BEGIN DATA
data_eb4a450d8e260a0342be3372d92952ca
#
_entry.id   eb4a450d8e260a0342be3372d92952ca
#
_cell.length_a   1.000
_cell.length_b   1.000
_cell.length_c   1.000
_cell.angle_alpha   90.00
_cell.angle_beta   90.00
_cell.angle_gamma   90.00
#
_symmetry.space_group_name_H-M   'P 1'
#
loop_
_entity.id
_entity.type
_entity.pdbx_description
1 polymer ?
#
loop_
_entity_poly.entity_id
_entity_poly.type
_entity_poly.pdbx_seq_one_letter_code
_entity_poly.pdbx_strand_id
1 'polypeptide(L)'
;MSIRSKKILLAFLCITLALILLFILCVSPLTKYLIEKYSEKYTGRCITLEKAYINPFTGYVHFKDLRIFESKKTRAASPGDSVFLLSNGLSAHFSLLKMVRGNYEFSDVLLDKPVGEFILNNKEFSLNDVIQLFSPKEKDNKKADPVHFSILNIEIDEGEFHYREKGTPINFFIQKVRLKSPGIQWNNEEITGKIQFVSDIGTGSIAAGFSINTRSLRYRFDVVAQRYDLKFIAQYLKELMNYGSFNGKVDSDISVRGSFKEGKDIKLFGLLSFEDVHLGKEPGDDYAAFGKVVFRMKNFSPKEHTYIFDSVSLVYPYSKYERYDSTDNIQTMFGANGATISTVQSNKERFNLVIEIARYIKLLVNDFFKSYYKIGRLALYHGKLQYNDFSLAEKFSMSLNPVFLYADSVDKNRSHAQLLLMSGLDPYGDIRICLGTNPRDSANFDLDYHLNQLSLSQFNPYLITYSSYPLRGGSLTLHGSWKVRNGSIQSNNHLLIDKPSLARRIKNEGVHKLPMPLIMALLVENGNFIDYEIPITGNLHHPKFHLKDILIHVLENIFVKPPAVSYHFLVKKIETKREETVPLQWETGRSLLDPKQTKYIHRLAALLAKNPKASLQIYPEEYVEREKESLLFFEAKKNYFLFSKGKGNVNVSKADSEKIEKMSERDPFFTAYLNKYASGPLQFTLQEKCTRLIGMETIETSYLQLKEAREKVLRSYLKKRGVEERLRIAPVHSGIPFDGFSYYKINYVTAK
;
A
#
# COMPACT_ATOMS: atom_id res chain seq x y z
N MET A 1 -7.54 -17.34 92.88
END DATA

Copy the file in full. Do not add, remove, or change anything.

data_eb4a450d8e260a0342be3372d92952ca
#
_entry.id   eb4a450d8e260a0342be3372d92952ca
#
_cell.length_a   1.000
_cell.length_b   1.000
_cell.length_c   1.000
_cell.angle_alpha   90.00
_cell.angle_beta   90.00
_cell.angle_gamma   90.00
#
_symmetry.space_group_name_H-M   'P 1'
#
loop_
_entity.id
_entity.type
_entity.pdbx_description
1 polymer ?
#
loop_
_entity_poly.entity_id
_entity_poly.type
_entity_poly.pdbx_seq_one_letter_code
_entity_poly.pdbx_strand_id
1 'polypeptide(L)'
;MSIRSKKILLAFLCITLALILLFILCVSPLTKYLIEKYSEKYTGRCITLEKAYINPFTGYVHFKDLRIFESKKTRAASPGDSVFLLSNGLSAHFSLLKMVRGNYEFSDVLLDKPVGEFILNNKEFSLNDVIQLFSPKEKDNKKADPVHFSILNIEIDEGEFHYREKGTPINFFIQKVRLKSPGIQWNNEEITGKIQFVSDIGTGSIAAGFSINTRSLRYRFDVVAQRYDLKFIAQYLKELMNYGSFNGKVDSDISVRGSFKEGKDIKLFGLLSFEDVHLGKEPGDDYAAFGKVVFRMKNFSPKEHTYIFDSVSLVYPYSKYERYDSTDNIQTMFGANGATISTVQSNKERFNLVIEIARYIKLLVNDFFKSYYKIGRLALYHGKLQYNDFSLAEKFSMSLNPVFLYADSVDKNRSHAQLLLMSGLDPYGDIRICLGTNPRDSANFDLDYHLNQLSLSQFNPYLITYSSYPLRGGSLTLHGSWKVRNGSIQSNNHLLIDKPSLARRIKNEGVHKLPMPLIMALLVENGNFIDYEIPITGNLHHPKFHLKDILIHVLENIFVKPPAVSYHFLVKKIETKREETVPLQWETGRSLLDPKQTKYIHRLAALLAKNPKASLQIYPEEYVEREKESLLFFEAKKNYFLFSKGKGNVNVSKADSEKIEKMSERDPFFTAYLNKYASGPLQFTLQEKCTRLIGMETIETSYLQLKEAREKVLRSYLKKRGVEERLRIAPVHSGIPFDGFSYYKINYVTAK
;
A
#
# COMPACT_ATOMS: atom_id res chain seq x y z
N MET A 1 -7.54 -17.34 92.88